NaVorro Bowman—Willis’ partner in crime—has forced quarterbacks into a lower passer efficiency rating than have all other NFL inside ‘backers. He also has two sacks, two QB hits and two QB hurries in 2012.
In run defense, Willis and Bowman possess otherworldly speed, athleticism and sideline-to-sideline abilities. They diagnose, track and neutralize opposing ball carriers. They operate with insanely high football IQs and scoff at the mere notion of missing a tackle.
Together this duo qualifies as the undeniable best at inside linebacker.
But as follows with the personnel involved in a 3-4 front, there must also exist two additional players at this position.
The 49ers happen to have a couple of good ones in Ahmad Brooks and Aldon Smith.
Brooks is a lauded gridiron warrior that fulfills all duties required by his position.
The strong-side OLB tackles, covers, plays the run and rushes the quarterback with equal success. He leads outside backers in pass breakups and ranks top four in combined QB pressures and defensive stuffs.
Smith plays on the other end as the weak-side OLB. He has ascended into one of the most dominant pass-rushers since his arrival in the league just one season ago.
The former college defensive end has collected 9.5 sacks this year, as well as 36 total tackles and two stuffs. His work in defending opposing rushers is also top-notch.
Smith is a certifiable game-changer that needs only to improve at playing fluidly in coverage against tight ends and running backs.
These four linebackers are the prime reason the 49ers have ranked in the upper echelon of NFL defenses for the past two years.
Four is greater than three, and youth is more potent than old age. The 49ers don’t really have a weakness at this position, while the Bears do.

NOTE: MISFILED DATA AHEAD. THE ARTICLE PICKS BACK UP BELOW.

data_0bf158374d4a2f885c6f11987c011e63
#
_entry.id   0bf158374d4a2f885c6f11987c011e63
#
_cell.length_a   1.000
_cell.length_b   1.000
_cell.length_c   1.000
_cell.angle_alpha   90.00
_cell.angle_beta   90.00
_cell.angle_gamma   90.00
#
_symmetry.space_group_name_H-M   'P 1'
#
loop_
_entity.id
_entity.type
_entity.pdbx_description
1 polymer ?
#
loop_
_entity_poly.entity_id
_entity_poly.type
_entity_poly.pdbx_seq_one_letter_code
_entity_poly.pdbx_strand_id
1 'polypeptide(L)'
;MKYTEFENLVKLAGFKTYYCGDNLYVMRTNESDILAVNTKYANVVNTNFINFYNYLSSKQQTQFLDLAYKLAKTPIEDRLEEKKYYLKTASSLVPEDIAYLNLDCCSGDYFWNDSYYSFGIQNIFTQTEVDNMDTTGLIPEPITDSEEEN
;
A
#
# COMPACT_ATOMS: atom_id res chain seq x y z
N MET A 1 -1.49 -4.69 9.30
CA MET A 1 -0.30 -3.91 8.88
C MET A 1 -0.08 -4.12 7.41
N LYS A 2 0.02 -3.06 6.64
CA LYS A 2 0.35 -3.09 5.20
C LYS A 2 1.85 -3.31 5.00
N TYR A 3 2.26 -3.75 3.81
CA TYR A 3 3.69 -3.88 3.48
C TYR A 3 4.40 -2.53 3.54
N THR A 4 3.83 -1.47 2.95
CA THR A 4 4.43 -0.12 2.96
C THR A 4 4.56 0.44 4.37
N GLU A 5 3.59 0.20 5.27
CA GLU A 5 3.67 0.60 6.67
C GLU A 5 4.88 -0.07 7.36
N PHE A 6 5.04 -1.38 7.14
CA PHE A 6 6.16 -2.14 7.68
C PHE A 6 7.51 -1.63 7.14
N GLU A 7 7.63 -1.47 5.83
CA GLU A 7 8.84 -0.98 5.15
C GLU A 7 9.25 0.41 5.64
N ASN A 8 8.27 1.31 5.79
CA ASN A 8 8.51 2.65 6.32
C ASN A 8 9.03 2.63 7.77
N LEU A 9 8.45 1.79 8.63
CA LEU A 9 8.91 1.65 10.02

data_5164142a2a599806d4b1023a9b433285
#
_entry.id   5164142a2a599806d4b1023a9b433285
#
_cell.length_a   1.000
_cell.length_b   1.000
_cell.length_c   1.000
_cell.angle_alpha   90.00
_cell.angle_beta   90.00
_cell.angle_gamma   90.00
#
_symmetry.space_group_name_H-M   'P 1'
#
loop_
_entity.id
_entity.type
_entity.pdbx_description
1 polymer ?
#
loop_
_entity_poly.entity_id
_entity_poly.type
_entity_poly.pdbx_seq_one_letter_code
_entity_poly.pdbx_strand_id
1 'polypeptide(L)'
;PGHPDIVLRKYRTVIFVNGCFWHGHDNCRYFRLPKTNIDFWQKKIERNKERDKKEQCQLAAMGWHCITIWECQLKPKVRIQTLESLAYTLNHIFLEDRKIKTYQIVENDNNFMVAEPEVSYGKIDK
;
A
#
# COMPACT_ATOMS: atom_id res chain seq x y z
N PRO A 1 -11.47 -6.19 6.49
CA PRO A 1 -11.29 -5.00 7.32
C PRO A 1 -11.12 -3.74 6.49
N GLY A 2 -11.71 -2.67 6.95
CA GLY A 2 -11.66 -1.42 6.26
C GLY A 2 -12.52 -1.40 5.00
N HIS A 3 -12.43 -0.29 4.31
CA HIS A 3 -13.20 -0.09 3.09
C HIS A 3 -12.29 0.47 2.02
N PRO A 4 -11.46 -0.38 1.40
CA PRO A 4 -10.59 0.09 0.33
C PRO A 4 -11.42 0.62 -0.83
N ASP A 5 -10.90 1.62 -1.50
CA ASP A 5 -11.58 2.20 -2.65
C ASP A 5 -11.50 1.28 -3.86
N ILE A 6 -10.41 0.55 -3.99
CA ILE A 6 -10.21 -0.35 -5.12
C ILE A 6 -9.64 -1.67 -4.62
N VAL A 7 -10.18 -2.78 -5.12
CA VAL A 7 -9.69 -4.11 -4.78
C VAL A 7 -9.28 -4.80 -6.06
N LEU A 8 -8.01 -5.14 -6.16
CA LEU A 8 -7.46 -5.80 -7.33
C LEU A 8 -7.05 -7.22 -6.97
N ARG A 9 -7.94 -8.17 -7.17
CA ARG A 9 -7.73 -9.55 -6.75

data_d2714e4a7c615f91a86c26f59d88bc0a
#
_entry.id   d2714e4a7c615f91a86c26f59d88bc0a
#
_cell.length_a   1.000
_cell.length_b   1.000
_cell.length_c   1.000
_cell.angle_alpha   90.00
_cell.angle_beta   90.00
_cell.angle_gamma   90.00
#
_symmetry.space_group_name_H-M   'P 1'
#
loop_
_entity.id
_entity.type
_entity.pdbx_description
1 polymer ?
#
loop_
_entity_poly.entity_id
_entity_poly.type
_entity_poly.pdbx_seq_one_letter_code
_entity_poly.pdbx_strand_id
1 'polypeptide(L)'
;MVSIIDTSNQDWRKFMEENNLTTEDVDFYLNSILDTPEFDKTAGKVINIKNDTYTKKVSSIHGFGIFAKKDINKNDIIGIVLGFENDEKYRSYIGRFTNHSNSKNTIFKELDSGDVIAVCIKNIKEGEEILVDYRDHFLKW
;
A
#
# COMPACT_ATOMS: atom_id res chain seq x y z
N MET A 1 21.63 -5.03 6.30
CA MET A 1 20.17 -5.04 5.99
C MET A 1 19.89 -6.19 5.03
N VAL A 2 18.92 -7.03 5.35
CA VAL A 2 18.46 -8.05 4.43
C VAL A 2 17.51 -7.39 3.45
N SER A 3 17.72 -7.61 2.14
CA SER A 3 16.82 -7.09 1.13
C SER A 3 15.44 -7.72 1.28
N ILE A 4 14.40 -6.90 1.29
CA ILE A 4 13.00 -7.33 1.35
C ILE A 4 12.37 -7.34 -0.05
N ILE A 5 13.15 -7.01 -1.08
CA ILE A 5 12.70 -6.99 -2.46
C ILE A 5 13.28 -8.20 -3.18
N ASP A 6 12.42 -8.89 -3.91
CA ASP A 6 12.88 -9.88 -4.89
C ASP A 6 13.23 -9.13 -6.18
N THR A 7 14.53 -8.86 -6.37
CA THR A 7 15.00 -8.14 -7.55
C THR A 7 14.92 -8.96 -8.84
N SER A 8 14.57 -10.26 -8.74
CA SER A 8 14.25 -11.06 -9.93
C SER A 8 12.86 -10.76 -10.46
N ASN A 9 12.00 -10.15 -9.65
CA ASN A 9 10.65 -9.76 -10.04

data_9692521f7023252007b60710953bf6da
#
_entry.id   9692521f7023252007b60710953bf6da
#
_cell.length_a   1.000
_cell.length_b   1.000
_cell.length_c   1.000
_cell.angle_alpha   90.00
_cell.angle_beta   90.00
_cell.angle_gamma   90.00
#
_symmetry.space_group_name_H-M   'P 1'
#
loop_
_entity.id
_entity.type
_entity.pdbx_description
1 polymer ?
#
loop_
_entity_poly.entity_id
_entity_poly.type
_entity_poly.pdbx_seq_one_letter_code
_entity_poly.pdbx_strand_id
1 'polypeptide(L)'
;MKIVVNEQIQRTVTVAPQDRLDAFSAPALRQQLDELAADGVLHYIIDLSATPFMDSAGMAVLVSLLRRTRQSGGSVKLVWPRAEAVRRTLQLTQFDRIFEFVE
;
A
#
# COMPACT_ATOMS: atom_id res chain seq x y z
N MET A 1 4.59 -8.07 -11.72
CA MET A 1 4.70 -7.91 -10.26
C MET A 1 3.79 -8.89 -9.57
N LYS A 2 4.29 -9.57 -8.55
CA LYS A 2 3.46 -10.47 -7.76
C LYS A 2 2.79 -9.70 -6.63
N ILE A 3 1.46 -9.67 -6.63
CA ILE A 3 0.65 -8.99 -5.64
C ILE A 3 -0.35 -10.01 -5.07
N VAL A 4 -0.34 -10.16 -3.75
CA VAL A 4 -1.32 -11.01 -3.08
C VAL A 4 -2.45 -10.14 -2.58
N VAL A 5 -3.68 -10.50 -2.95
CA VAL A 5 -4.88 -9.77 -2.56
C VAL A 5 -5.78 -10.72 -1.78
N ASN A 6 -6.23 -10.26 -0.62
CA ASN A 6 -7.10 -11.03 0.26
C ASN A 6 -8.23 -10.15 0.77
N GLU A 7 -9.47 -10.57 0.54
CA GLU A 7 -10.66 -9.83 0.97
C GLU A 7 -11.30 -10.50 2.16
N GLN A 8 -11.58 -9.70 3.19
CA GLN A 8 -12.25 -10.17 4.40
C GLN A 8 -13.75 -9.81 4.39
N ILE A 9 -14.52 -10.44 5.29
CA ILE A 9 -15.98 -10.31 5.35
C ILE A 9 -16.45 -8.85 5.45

Bears’ Secondary vs. 49ers’ Defensive Backs
We end finally with a comparison of the back end of these two feared defenses.
The Bears have two of the best at cornerback in Charles “Peanut” Tillman and Tim Jennings.
Tillman epitomizes the essence of a shutdown corner and has assumed the No. 1 spot among all current players manning the position in the NFL. He boasts a patently absurd stat sheet filled with interceptions, touchdowns, forced fumbles and a general collection of game-changing plays.
As not to be outdone, Jennings leads the league with eight interceptions. He is yet another Bears DB with points accrued on the defensive side of the ball.
Quarterbacks are completing a paltry 49.4 percent of their passes with an overall rating of 36.7 when throwing in Jennings’ direction.
D.J. Moore is a fine third corner who has two picks and four pass breakups of his own.
At strong safety, Major Wright is a big-time force with a balanced skill set. He has neutralized tight ends and backs being flexed out wide to the tune of three interceptions and zero touchdowns allowed. His play against the run has been high-quality as well.
Free safety Chris Conte isn’t nearly the player of Wright’s ilk, but isn’t a glaring weakness in the secondary either.
He is the seventh Bears’ defender with an interception to his name. He provides good size and length with his 6’2", 203-pound frame.
The 49ers’ corps of defensive backs isn’t quite as celebrated as the one in Chicago.
Chris Culliver, currently No. 3 on the cornerback depth chart, seems to devalue the legitimacy of such rankings. He's been far and away the team’s most valuable at the position.